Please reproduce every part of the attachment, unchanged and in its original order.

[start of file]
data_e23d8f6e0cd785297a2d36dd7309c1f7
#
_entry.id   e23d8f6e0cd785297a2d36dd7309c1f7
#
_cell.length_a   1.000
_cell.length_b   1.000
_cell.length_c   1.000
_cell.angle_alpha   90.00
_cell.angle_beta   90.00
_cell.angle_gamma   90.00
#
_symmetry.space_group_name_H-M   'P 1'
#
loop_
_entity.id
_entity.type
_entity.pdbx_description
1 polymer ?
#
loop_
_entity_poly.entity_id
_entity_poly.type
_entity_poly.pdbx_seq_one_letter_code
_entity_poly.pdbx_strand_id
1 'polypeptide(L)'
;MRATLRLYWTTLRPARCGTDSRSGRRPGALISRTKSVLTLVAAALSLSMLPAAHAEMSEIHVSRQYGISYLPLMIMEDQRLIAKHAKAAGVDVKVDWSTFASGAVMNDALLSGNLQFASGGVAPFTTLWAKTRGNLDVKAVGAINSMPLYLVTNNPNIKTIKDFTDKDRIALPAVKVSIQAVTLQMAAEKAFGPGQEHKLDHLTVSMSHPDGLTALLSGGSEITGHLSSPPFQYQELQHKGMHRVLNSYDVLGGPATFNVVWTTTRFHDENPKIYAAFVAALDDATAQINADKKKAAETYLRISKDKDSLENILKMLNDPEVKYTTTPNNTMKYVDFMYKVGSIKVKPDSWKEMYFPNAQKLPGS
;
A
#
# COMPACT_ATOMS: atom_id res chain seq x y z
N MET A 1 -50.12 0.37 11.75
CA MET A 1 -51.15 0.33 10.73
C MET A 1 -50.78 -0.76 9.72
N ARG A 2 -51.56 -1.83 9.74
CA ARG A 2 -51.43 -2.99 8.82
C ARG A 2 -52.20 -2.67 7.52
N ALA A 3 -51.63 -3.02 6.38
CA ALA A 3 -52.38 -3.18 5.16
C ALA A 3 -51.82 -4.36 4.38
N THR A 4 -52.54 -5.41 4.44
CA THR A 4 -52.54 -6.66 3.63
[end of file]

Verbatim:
data_e23d8f6e0cd785297a2d36dd7309c1f7
#
_entry.id   e23d8f6e0cd785297a2d36dd7309c1f7
#
_cell.length_a   1.000
_cell.length_b   1.000
_cell.length_c   1.000
_cell.angle_alpha   90.00
_cell.angle_beta   90.00
_cell.angle_gamma   90.00
#
_symmetry.space_group_name_H-M   'P 1'
#
loop_
_entity.id
_entity.type
_entity.pdbx_description
1 polymer ?
#
loop_
_entity_poly.entity_id
_entity_poly.type
_entity_poly.pdbx_seq_one_letter_code
_entity_poly.pdbx_strand_id
1 'polypeptide(L)'
;MRATLRLYWTTLRPARCGTDSRSGRRPGALISRTKSVLTLVAAALSLSMLPAAHAEMSEIHVSRQYGISYLPLMIMEDQRLIAKHAKAAGVDVKVDWSTFASGAVMNDALLSGNLQFASGGVAPFTTLWAKTRGNLDVKAVGAINSMPLYLVTNNPNIKTIKDFTDKDRIALPAVKVSIQAVTLQMAAEKAFGPGQEHKLDHLTVSMSHPDGLTALLSGGSEITGHLSSPPFQYQELQHKGMHRVLNSYDVLGGPATFNVVWTTTRFHDENPKIYAAFVAALDDATAQINADKKKAAETYLRISKDKDSLENILKMLNDPEVKYTTTPNNTMKYVDFMYKVGSIKVKPDSWKEMYFPNAQKLPGS
;
A
#
# COMPACT_ATOMS: atom_id res chain seq x y z
N MET A 1 -50.12 0.37 11.75
CA MET A 1 -51.15 0.33 10.73
C MET A 1 -50.78 -0.76 9.72
N ARG A 2 -51.56 -1.83 9.74
CA ARG A 2 -51.43 -2.99 8.82
C ARG A 2 -52.20 -2.67 7.52
N ALA A 3 -51.63 -3.02 6.38
CA ALA A 3 -52.38 -3.18 5.16
C ALA A 3 -51.82 -4.36 4.38
N THR A 4 -52.54 -5.41 4.44
CA THR A 4 -52.54 -6.66 3.63